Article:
Then read the the Scripture from the Book of Genesis 1:14-19:

God said: “Let there be lights in the dome of the sky, to separate day from night. Let them mark the fixed times, the days and the years, and serve as luminaries in the dome of the sky, to shed light upon the earth.” And so it happened: God made the two great lights, the greater one to govern the day, and the lesser one to govern the night; and he made the stars. God set them in the dome of the sky, to shed light upon the earth, to govern the day and the night, and to separate the light from the darkness. God saw how good it was. Evening came, and morning followed—the fourth day.

(The family’s Bible may be used for an alternate reading such as Psalm 90:1-4.)

Reader: The Word of the Lord.
Response: Thanks be to God.

After a time of silence, members of the household offer prayers of thanksgiving for the past year, and of intercession for the year to come …. In conclusion, all join hands for the Lord’s Prayer.

Then the leader continues: “Let us now pray for God’s blessing in the new year.”

After a short silence, parents may place their hands on their children in blessing as the leader says:

Remember us, O God;
from age to age be our comforter.
You have given us the wonder of time,
blessings in days and nights, seasons and years.
Bless your children at the turning of the year
and fill the months ahead with the bright hope
that is ours in the coming of Christ.
You are our God, living and reigning, forever and ever.
R/. Amen.

Another prayer for peace may be said:

Lord, make me an instrument of your peace:
where there is hatred, let me sow love;
where there is injury, pardon;
where there is doubt, faith;
where there is despair, hope;
where there is darkness, light;
where there is sadness, joy.
O divine Master, grant that I may not so much seek
to be consoled as to console,
to be understood as to understand,
to be loved as to love.
For it is in giving that we receive,
it is in pardoning that we are pardoned,
it is in dying that we are born to eternal life.
Response: Amen.

—Attributed to St. Francis of Assisi

Leader: Let us bless the Lord.

All respond: Thanks be to God.

The prayer may conclude with the singing of a Christmas carol.

Whether or not you choose to light a candle and no matter how you do it, if you do, my old friend Steve Shoemaker and his surviving Views from the Edge seminary friend wish you peace of heart and mind as we enter the storm tossed-sea of 2017.

Gordon C. Stewart, Chaska, MN, December 30, 2016.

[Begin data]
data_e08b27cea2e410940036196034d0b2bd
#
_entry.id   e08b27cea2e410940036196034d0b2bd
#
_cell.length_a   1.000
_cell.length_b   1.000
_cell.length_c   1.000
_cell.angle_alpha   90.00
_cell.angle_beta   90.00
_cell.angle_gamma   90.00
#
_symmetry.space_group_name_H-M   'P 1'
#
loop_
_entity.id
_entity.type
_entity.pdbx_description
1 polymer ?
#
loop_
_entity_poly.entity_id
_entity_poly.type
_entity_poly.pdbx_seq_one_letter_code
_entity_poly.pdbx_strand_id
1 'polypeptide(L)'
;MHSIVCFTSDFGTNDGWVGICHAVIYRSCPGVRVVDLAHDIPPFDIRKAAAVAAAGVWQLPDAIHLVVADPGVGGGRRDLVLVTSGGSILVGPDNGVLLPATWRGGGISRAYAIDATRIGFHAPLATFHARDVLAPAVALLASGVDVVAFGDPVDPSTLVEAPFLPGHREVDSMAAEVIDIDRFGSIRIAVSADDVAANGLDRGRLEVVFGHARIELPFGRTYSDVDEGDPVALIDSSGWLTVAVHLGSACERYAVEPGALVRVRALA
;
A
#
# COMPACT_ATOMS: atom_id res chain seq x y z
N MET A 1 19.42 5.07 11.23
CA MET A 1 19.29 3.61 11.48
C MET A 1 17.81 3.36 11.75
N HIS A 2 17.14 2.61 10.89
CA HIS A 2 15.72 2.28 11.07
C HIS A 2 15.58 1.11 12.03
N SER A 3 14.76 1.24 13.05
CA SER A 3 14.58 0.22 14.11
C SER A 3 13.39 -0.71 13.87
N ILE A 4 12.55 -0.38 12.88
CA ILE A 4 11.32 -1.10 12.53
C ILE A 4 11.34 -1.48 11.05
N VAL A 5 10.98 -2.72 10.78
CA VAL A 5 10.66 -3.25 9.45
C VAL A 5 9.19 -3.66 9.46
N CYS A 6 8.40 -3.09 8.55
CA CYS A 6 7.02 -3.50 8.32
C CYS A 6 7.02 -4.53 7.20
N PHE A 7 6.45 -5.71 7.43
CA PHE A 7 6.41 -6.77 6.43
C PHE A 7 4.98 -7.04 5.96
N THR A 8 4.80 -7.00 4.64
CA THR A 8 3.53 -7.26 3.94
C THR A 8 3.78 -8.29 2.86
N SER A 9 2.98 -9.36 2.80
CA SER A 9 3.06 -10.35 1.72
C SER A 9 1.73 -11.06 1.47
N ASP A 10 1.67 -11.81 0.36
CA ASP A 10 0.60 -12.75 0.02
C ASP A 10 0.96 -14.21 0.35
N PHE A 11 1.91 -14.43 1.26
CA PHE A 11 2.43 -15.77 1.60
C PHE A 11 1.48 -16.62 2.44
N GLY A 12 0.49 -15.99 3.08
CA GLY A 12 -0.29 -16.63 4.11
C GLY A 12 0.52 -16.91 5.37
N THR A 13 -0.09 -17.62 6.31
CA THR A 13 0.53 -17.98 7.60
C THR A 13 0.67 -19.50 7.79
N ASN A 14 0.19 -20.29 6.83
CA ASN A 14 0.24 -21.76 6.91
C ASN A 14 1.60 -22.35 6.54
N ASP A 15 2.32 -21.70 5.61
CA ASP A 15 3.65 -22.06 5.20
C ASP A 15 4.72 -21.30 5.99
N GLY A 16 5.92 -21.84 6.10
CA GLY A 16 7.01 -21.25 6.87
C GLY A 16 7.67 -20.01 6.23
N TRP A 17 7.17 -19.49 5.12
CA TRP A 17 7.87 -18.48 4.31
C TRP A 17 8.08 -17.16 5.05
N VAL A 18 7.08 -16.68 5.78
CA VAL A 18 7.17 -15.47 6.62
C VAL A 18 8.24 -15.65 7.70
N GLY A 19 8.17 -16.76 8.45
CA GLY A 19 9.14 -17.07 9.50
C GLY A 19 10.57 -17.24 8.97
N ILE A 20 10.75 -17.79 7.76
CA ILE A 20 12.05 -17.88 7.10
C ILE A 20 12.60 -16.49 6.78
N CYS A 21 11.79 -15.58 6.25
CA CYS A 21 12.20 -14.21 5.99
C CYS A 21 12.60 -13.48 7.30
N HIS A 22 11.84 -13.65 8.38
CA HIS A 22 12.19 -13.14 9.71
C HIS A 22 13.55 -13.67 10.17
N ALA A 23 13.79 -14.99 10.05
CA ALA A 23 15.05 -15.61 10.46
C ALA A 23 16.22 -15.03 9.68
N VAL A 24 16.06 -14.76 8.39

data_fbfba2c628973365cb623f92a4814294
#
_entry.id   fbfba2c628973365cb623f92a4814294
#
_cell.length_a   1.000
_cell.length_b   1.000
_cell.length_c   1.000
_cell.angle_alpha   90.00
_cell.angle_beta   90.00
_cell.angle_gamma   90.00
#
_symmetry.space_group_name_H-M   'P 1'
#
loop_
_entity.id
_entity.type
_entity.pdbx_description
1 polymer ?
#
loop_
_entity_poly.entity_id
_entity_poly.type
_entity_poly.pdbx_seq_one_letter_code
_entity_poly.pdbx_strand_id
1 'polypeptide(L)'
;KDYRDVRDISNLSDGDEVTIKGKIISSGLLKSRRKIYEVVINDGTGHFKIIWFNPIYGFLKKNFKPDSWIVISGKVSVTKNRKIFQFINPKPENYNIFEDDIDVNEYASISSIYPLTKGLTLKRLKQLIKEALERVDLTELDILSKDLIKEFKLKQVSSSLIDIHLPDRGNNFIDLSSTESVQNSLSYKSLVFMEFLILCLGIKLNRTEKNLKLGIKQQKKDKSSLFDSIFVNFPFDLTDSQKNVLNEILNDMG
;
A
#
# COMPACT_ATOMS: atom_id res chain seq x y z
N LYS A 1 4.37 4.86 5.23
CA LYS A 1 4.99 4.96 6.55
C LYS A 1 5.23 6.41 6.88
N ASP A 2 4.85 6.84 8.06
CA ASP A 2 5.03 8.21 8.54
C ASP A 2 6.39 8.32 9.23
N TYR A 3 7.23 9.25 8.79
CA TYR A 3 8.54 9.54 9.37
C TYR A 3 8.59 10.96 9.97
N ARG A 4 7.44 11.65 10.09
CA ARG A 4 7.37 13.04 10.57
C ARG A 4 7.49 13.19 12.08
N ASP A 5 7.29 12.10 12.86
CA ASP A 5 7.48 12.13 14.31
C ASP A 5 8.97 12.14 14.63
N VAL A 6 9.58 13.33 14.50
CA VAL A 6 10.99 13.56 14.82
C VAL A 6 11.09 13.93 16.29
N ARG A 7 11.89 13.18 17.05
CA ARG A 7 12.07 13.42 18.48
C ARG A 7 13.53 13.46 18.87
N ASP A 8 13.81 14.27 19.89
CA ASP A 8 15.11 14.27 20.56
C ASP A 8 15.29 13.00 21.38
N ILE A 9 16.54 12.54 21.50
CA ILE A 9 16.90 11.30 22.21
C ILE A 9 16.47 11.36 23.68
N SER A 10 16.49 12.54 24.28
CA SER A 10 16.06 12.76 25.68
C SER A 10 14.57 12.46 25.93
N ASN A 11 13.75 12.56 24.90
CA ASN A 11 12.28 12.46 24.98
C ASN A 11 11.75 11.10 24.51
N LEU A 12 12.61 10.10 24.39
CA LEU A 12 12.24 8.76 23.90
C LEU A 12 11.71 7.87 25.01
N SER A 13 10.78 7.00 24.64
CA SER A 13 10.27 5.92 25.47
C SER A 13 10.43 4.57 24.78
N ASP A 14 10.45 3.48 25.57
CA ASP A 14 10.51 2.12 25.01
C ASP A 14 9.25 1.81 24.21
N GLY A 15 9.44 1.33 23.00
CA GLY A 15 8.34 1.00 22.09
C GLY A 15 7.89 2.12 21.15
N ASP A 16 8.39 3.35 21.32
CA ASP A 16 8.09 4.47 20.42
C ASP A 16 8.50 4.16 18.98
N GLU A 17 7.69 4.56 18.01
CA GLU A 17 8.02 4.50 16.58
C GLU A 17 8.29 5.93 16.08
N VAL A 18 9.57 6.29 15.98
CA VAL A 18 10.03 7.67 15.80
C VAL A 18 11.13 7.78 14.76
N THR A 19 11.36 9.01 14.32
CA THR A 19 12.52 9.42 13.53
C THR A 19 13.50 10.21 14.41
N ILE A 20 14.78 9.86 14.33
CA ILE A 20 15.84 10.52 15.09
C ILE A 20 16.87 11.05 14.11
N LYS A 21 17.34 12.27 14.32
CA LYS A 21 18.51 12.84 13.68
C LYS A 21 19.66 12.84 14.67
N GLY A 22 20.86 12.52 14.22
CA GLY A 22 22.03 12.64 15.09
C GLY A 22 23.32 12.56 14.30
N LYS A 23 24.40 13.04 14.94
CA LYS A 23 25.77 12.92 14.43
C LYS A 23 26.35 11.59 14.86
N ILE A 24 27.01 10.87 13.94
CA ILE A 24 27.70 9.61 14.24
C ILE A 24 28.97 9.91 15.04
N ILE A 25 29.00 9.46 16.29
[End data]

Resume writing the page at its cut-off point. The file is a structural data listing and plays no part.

Steve Shoemaker “Last” verse

“The Man Who Loved the Graves”

– Steve Shoemaker, April 24, 2012

When I was just a young and naive pastor,

an old man in the congregation

would always arrive long before the rest

of the people at the grave site. He’d shun

the funeral, but haunt the cemetery…

Standing by the open grave, he’d state

his opinion of the deceased and share

with me the type, style and brand of casket

he’d told his wife he wanted when he died.

As the morticians say, he “predeceased”

his spouse, and when we met to plan, she tried

to grant his wishes to the very last

She blessed their common gravestone with her tears,

but smiled through life for many happy years…

NOTE: Steve predeceased Nadja, the love of his life all the way back to high school.

Tonight at 7:00 p.m. CST, Nadja and a host of Shoemaker relatives and friends will gather at First Presbyterian Church of Champaign, Illinois for Steve’s memorial service followed by a dessert potluck to smile “for many happy years.”

Blessed are the dead who die in the LORD, for they rest from their labors, and their works follow them: A Sin a Week: Fifty-two Sins Are Described Here in Loving Detail for Folks With the Inclination and Ability to Do Wrong, but Who Have Run Out of Bad Ideas  Order a copy in honor of Steve and for some good ideas!

-Gordon C. Stewart, Chaska, MN, October 15, 2016

 

 

 

Steve Shoemaker at Peace

With deep sadness but with great thanksgiving for his life and friendship, we share Steve’s CaringBridge post for readers of Views from the Edge:

Daddy died last night on October 10th, the anniversary of his own father’s death.

He is survived by his wonderful wife of 51 years, Nadja, two marvelous children, Daniel and Marla (as well as their spouses, Rachael and Craig), and two fabulous grandchildren, Carter and Grace.

Born and raised in Urbana, he played trombone and basketball at Urbana High School, while also wooing his future wife, Nadja. He then attended Wheaton college, where he participated in pranks, such as padlocking the chapel doors before a service. After becoming more serious about his studies (and receiving an ultimatum from his wife), he received a Master of Divinity Degree and Master of Sacred Theology Degree in 1969 from McCormick Theological Seminary in Chicago. In a further pursuit of education, he then earned a PhD in Religion from Duke University in 1979.